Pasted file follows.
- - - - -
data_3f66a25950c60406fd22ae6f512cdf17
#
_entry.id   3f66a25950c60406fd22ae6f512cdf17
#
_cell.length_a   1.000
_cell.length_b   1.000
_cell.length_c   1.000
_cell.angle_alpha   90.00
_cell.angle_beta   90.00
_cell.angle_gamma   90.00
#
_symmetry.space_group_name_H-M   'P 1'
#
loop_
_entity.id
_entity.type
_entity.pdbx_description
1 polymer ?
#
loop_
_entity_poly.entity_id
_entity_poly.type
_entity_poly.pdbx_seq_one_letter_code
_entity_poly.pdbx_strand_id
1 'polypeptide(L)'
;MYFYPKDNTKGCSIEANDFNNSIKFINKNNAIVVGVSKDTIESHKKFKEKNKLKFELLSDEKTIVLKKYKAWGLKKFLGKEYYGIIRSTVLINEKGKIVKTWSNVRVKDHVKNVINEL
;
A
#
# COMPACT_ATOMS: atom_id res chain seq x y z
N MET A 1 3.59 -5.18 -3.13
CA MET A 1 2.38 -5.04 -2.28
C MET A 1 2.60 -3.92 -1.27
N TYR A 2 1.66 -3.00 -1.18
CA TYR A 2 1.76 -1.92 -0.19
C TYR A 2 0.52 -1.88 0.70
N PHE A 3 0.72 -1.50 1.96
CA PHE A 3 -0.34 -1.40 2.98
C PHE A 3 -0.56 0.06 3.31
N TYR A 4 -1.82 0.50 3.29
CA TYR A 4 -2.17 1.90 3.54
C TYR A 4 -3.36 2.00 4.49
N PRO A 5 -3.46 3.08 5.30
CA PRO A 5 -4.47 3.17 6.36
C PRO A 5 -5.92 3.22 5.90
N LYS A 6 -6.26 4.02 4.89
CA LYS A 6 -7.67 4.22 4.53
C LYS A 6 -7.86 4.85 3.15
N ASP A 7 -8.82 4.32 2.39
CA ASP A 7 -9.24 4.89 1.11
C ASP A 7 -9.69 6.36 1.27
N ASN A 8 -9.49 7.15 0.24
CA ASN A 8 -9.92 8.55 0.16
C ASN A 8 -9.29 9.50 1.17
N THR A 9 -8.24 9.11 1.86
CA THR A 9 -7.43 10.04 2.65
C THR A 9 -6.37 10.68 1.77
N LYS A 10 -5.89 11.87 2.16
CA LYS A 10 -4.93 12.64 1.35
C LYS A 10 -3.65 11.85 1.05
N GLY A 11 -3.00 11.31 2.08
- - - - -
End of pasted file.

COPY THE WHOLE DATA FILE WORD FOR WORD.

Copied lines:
data_3f66a25950c60406fd22ae6f512cdf17
#
_entry.id   3f66a25950c60406fd22ae6f512cdf17
#
_cell.length_a   1.000
_cell.length_b   1.000
_cell.length_c   1.000
_cell.angle_alpha   90.00
_cell.angle_beta   90.00
_cell.angle_gamma   90.00
#
_symmetry.space_group_name_H-M   'P 1'
#
loop_
_entity.id
_entity.type
_entity.pdbx_description
1 polymer ?
#
loop_
_entity_poly.entity_id
_entity_poly.type
_entity_poly.pdbx_seq_one_letter_code
_entity_poly.pdbx_strand_id
1 'polypeptide(L)'
;MYFYPKDNTKGCSIEANDFNNSIKFINKNNAIVVGVSKDTIESHKKFKEKNKLKFELLSDEKTIVLKKYKAWGLKKFLGKEYYGIIRSTVLINEKGKIVKTWSNVRVKDHVKNVINEL
;
A
#
# COMPACT_ATOMS: atom_id res chain seq x y z
N MET A 1 3.59 -5.18 -3.13
CA MET A 1 2.38 -5.04 -2.28
C MET A 1 2.60 -3.92 -1.27
N TYR A 2 1.66 -3.00 -1.18
CA TYR A 2 1.76 -1.92 -0.19
C TYR A 2 0.52 -1.88 0.70
N PHE A 3 0.72 -1.50 1.96
CA PHE A 3 -0.34 -1.40 2.98
C PHE A 3 -0.56 0.06 3.31
N TYR A 4 -1.82 0.50 3.29
CA TYR A 4 -2.17 1.90 3.54
C TYR A 4 -3.36 2.00 4.49
N PRO A 5 -3.46 3.08 5.30
CA PRO A 5 -4.47 3.17 6.36
C PRO A 5 -5.92 3.22 5.90
N LYS A 6 -6.26 4.02 4.89
CA LYS A 6 -7.67 4.22 4.53
C LYS A 6 -7.86 4.85 3.15
N ASP A 7 -8.82 4.32 2.39
CA ASP A 7 -9.24 4.89 1.11
C ASP A 7 -9.69 6.36 1.27
N ASN A 8 -9.49 7.15 0.24
CA ASN A 8 -9.92 8.55 0.16
C ASN A 8 -9.29 9.50 1.17
N THR A 9 -8.24 9.11 1.86
CA THR A 9 -7.43 10.04 2.65
C THR A 9 -6.37 10.68 1.77
N LYS A 10 -5.89 11.87 2.16
CA LYS A 10 -4.93 12.64 1.35
C LYS A 10 -3.65 11.85 1.05
N GLY A 11 -3.00 11.31 2.08